Long excavation of not only her written legacy but of the traces of her unwritten life leads the editor to say that MacLane is first and foremost a structure of moods, a world (like a good musical composition) unto its own, communicated – at times by stylistic means that seem nearly magical – directly to other consciousnesses. That is all. She has no fixed doctrine – in her 1917 article on marriage she comes the closest to describing her own path, with the words “absolute freedom” – but with full knowledge that it will bring with it things undesired and unwished. She is no utopian: beginning with herself. She finds an irreducible pairing of complementary sides at every point in life, and in her last book attempts to give direct voice to it with adjective-strings, surfacely akin to Whitman but without his open-road optimism.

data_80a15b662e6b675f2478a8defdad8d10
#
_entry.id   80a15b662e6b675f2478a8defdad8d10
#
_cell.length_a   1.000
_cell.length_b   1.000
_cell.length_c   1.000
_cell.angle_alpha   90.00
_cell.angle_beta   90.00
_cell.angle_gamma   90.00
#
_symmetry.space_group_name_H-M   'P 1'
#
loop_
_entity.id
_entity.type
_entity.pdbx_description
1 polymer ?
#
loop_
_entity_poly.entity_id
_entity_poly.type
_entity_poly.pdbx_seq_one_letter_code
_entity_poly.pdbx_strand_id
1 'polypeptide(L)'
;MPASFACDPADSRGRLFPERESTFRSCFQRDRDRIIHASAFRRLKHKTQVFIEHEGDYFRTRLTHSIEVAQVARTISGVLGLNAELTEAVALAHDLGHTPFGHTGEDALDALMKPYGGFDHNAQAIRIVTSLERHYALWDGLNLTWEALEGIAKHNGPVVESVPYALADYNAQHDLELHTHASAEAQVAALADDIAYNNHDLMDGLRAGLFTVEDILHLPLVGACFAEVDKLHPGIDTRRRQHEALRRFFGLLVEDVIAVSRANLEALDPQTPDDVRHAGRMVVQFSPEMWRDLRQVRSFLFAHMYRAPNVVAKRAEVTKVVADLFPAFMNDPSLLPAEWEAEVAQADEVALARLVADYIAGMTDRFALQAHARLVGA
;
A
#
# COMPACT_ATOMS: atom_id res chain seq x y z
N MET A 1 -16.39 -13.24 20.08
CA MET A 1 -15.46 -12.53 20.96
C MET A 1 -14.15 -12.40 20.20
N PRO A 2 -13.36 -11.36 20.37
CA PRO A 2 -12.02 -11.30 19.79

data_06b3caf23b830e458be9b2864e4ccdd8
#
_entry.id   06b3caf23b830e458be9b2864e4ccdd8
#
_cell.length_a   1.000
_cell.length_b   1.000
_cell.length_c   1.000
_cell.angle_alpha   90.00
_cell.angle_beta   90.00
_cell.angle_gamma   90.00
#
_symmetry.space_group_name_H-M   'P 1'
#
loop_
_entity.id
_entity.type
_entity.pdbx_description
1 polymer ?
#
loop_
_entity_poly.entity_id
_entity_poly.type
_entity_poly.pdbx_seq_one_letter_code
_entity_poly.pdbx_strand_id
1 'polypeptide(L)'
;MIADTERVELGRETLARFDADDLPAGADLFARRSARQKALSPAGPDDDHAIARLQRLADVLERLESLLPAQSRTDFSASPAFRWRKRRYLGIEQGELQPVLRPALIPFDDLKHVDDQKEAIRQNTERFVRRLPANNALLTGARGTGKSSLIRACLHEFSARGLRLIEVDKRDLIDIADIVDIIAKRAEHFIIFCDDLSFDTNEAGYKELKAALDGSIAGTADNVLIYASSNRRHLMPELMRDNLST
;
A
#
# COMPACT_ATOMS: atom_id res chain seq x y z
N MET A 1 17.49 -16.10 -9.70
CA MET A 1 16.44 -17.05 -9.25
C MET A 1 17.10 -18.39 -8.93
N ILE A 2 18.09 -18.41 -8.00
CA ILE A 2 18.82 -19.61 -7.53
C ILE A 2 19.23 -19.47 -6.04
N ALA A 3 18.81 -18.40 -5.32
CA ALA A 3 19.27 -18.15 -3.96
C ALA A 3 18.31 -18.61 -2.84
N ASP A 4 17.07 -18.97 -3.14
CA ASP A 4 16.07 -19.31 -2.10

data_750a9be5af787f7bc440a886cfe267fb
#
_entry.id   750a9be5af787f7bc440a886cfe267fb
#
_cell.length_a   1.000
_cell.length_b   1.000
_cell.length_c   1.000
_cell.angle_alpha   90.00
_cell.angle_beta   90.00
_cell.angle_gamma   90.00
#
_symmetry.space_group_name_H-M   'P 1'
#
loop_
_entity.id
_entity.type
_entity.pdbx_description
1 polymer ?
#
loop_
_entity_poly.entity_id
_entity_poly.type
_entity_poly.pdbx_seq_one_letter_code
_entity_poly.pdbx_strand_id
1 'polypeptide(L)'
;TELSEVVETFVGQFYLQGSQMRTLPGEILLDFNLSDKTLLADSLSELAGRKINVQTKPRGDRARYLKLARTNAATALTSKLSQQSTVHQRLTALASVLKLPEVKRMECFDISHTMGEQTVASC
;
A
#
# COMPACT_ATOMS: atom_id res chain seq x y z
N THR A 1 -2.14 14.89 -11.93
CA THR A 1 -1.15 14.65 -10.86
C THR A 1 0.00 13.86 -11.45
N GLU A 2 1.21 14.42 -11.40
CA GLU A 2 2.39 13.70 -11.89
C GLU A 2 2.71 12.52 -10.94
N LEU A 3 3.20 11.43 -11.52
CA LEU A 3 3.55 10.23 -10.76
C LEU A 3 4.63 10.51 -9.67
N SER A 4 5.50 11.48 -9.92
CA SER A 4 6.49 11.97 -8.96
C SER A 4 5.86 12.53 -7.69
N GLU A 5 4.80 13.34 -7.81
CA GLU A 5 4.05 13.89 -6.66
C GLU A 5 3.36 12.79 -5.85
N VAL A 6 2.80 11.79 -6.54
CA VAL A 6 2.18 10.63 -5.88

Yet it is not with her career’s final years with which we are concerned, but its earliest: the book that began the phenomenon. Au courant publishers Melville House has played an important role in the MacLane rediscovery by reprinting her first and last books in March of this year, with associated PR campaign. (Her quieter middle book, My Friend Annabel Lee, is as ever left to fend for itself.) In particular, their restoration of MacLane’s original title – I Await the Devil’s Coming – for her first book is a signal service to MacLane’s original intentions, crossed by her 1902 publisher’s mild drop-in: The Story of Mary MacLane. One of the unfortunate tonal changes occasioned by the drop-in was the removing of the gestural significance of MacLane’s regular, steady references through the text to waiting for the Devil: a continual upward glance at the actual title that gives what might seem a rambling work a steadying influence, and her onomatopoeic repetition of waiting … waiting … waiting … for the one for whom one is never supposed to have to long wait once one is willing: the Devil himself.